Marijuana Bill Backs Off of Potency, Focuses on Youth Access

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Earlier this year, a leaked version of an unfinalized bill that would have set a potency cap on THC in medical marijuana at 15% caused alarm in the marijuana industry. While lawmakers are not considering a bill with a potency cap this year, there are bills under consideration that require tighter requirements on medical marijuana.

“There is a long and rich tradition of Colorado leading the way when it comes to smart and responsible marijuana regulation,” said bill sponsor Sen. Chris Hansen. “I think Colorado has a great regulatory environment, but on a very regular basis we have adjusted to new market conditions and new information.”

Hansen said that the proposed version of the leaked bill, now called HB21-1317, has public policy components and pieces that need to be urgently addressed in medical marijuana research and regulation.

THC, or tetrahydrocannabinol, is the psychoactive ingredient in cannabis. The new bill aims to address concerns about THC’s effect on adolescents by limiting the availability of medical marijuana to young adults and research effects. Hansen said he has concerns about his own children, saying that access to high potency marijuana products is easy to obtain and is a problem in the state.

Hansen said there are more than 4,000 medical marijuana cards for 18–20 year olds in the state and there are around 300 for those younger than 17.

Under the bill’s provisions, medical marijuana patients between 18 and 20 years old must have a follow-up appointment every six months following the first visit to one physician, according to the bill text. Hansen said raising the oversight for medical cards was a “scalpel,” to address a very specific situation. Hansen added that the bill text is being fine-tuned to address those who have legitimate needs of cannabis products for medical conditions,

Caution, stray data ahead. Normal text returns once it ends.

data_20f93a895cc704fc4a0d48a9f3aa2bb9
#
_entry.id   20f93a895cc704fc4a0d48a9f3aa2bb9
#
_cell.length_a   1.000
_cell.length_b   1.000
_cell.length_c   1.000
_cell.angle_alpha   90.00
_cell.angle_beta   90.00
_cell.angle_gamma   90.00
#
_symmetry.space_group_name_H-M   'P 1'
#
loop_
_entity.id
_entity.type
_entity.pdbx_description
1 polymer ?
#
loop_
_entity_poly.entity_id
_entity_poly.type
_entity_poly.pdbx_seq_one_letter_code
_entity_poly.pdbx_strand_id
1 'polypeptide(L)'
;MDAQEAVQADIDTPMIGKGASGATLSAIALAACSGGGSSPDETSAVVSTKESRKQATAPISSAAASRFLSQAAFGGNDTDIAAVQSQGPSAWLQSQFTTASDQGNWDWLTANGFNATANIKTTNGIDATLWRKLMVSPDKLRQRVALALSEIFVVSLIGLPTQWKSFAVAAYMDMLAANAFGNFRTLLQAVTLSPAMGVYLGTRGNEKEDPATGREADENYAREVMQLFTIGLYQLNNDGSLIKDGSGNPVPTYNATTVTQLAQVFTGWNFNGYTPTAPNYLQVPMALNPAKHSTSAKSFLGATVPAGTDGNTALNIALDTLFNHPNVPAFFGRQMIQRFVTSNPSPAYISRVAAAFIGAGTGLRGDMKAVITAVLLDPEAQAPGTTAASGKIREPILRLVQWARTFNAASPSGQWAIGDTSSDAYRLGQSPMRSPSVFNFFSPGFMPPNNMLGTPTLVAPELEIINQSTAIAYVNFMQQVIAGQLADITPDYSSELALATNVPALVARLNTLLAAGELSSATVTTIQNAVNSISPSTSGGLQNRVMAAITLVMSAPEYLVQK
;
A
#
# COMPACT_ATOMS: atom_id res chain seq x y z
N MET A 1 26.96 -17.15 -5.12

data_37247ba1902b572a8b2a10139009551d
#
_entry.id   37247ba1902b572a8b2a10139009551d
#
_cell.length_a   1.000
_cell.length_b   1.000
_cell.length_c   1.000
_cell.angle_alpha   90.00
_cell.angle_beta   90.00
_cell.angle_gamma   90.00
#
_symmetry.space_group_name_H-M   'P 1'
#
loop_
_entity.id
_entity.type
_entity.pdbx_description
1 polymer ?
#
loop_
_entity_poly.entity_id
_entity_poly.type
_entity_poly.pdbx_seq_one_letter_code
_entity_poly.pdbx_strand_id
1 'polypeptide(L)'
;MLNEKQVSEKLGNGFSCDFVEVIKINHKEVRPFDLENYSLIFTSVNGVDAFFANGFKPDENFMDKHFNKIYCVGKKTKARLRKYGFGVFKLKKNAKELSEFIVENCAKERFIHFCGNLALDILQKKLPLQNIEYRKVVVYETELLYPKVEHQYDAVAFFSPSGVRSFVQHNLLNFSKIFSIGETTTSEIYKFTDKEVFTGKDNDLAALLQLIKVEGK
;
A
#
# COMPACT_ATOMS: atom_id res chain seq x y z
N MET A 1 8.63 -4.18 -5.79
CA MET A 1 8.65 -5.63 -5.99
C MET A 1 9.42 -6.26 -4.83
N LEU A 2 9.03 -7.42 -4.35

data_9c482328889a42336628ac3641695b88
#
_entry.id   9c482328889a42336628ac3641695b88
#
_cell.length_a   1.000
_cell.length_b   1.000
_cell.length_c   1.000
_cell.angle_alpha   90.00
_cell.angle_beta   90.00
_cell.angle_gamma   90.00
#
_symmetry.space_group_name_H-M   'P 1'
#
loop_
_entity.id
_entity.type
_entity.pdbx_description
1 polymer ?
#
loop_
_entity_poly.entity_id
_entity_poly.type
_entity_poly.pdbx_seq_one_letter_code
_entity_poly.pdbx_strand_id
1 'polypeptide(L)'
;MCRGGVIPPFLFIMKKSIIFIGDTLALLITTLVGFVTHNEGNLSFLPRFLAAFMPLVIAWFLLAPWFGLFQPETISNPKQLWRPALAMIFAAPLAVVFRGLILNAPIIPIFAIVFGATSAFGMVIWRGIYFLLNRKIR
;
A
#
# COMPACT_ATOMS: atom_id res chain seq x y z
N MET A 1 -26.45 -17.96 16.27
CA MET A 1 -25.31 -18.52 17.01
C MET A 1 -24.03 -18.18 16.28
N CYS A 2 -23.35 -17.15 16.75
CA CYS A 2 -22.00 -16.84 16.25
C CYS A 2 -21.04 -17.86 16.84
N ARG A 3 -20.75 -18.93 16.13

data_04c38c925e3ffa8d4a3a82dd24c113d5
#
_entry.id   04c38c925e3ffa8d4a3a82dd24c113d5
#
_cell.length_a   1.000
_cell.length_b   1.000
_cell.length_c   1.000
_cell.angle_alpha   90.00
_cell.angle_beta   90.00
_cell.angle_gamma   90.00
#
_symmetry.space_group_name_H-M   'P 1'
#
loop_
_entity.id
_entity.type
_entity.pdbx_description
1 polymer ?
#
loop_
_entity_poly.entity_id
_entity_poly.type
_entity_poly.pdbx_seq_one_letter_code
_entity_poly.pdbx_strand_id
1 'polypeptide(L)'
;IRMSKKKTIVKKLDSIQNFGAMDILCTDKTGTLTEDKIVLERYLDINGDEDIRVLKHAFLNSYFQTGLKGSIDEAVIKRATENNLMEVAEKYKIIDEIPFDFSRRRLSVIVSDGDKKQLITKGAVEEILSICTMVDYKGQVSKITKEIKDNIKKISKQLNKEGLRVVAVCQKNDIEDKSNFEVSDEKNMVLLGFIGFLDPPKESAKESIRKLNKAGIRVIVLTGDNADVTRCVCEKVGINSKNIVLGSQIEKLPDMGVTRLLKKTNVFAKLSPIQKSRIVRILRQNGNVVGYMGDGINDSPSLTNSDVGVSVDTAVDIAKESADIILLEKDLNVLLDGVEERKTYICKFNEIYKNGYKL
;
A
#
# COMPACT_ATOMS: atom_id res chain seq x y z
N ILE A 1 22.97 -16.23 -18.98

THC caps are sometimes used as a way of limiting cannabis sales and usage, according to Melissa Blake, a shareholder at Brownstein Hyatt Farber Schreck and co-chair of the firm’s cannabis and industrial hemp industry group. THC caps themselves are used as an attempt to limiting or eliminate legal cannabis use altogether, Blake said. Often, the debate about THC caps is less about policy and more about political opposition to the cannabis markets, Blake said. Over the past several years, several states have seen attempts to cap percentages but few have passed.

According to Marijuana Business Daily, six states have introduced legislation for THC in 2021 — Colorado, Washington, Vermont, Florida, Massachusetts and Montana. According to the Claims Journal, an insurance industry news source, Vermont placed THC caps on recreational marijuana products of 30% for flower-form marijuana products and 60% for concentrates. On the other end of the spectrum, Washington, D.C., last year considered caps as low as 2%, where the THC content would have been so low, the products would have been closer to hemp plant products than cannabis, Blake said. However,  Blake said that difference of 2% and a 30% cap was a significant one, and also that these caps would only be on recreational marijuana — not medical.

“These are not policy goals that legislators have grabbed on to,” Blake said.